One of the most frequent, and most difficult questions I am asked is this: What is the eternal future of those who die in infancy? Consider these thoughts:
1) The question (what happens to infants who die, or others who never reach an intellectual capacity necessary for saving faith) is not easily answered simply because there are a host of theological issues involved.
2) Here’s what we know for sure:
a) Every individual born except Jesus comes into the world with inherited guilt from Adam (Romans 5:12) as well as their own intrinsic sin nature.
b) As far as God has revealed in Scripture, the only way the inherited guilt is taken away is through faith in Christ.
c) If there is another way inherited guilt is taken away, God has not told us.
3) Given these facts, there are three ways to come to the conclusion that these infants are regenerated by God and taken to heaven:
a) We could say that there is no inherited guilt, but only the sin nature, and that guilt only happens when sin actually occurs, and that infants are unable to sin until such time as they can understand punishment for sin. That is, until they are intellectually capable of understanding accountability for sin, God does not consider their actions to be sinful. Thus, until they reach a certain age, they are innocent, and dying as innocents they go to heaven.
There are problems with this view as follows:
• The Bible seems clear that guilt is inherited from Adam’s sin as a function of human nature (Ps. 51:5).
• There is no teaching anywhere in the Bible that would lead us to believe that sinful acts are not accounted as sinful acts unless the perpetrator understands they are sinful. The request in Ps. 19:12,13 indicates that there are things we do that are sinful even though we think they are okay. A depraved conscience will often engage in things it thinks are good when they are not.
• There are real problems with an “age of accountability” doctrine. What age is it? How do we know? At what age does an infant understand right and wrong? It is impossible to tell, but I am of the belief that it happens at a very young age. My kids all showed signs of pride and stubbornness at during their first year.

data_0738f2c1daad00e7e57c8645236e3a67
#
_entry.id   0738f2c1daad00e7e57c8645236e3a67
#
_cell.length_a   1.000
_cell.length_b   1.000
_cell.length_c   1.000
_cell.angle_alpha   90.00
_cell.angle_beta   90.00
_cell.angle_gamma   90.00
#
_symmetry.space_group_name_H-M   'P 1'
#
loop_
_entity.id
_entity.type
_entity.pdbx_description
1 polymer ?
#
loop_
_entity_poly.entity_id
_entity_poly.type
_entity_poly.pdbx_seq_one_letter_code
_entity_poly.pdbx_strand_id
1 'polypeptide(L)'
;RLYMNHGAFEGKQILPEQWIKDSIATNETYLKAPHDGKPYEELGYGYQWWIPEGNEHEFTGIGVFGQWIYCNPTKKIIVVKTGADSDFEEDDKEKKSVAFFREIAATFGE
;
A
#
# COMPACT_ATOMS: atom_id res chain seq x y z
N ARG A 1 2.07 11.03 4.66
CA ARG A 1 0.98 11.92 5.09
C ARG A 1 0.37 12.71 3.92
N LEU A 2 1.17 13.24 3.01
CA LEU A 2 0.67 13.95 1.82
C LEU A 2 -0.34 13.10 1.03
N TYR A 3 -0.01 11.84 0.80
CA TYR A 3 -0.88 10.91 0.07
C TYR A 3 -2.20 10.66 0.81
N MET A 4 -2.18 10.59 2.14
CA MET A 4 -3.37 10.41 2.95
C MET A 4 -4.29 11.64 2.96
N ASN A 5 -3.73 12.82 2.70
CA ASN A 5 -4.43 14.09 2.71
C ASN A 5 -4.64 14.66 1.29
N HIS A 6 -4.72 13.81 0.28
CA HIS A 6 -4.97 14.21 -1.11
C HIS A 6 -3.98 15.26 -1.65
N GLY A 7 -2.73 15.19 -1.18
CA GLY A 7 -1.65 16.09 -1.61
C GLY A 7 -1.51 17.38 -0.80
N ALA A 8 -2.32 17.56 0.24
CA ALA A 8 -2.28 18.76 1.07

b) Covenantalism: A second way to argue that infants who die go to heaven is to assume that there is another way, other than personal faith in Christ, for inherited guilt to be taken out of the way. The most prominent of these is espoused by the truly Reformed folks who believe that the faith of the parents holds the infants until they are old enough to express their own. They believe that children born to parents of faith are in the covenant until they reject their baptism (infants are baptized as a sign of inclusion in the covenant of God). Thus, baptized infants dying in infancy are “saved” on the basis of their parents’ faith, and their own inclusion in the covenant.
c) Pluralism: this view also believes that there is another way, other than personal faith in Christ, for inherited guilt to be taken out of the way. They would say that God’s mercy prohibits him from punishing infants for their sin because they could never comprehend the justice of the punishment, making the punishment of no use to the sinner. Further, they would say that the “wideness in God’s mercy” applies also to places where the Gospel never reaches, and that this “wideness” means that all people, not just infants, may be accounted right with God through means other than personal faith. Roman Catholicism takes this route and says that “those who live out the dictates of their conscience and strive to live the best life they can” are also granted forgiveness.
The problem here, of course, is that once you grant that there is another way to deal with inherited guilt other than personal faith in Jesus Christ, you open Pandora’s Box and suddenly no longer believe in the exclusiveness of Jesus Christ and salvation by grace alone, through faith alone, because of Christ alone.
So, where does that leave us? Here’s my view:
I don’t know what happens to infants who die because the Bible is not clear on this. Further, I am glad I don’t know because:
1) If I knew for sure that all babies dying go to hell for their sins I would be in despair, and would have to constantly fight against my anger at God for what seems unjust.
2) If I knew for sure that all babies dying go to heaven I would have to consciously re-think my total opposition to abortion since it would have to be seen as the mechanism that is populating heaven to a great extent. But, this would be ridiculous to live with as well!
So, I end up saying that God knows, and God always does what is best and right in every situation, including this one. I do believe that I can tell grieving parents that they have every right to rejoice, even in the death of their children, knowing that their Heavenly Father will do what is best and in keeping with his perfection, and that his love carries us even in these dark times.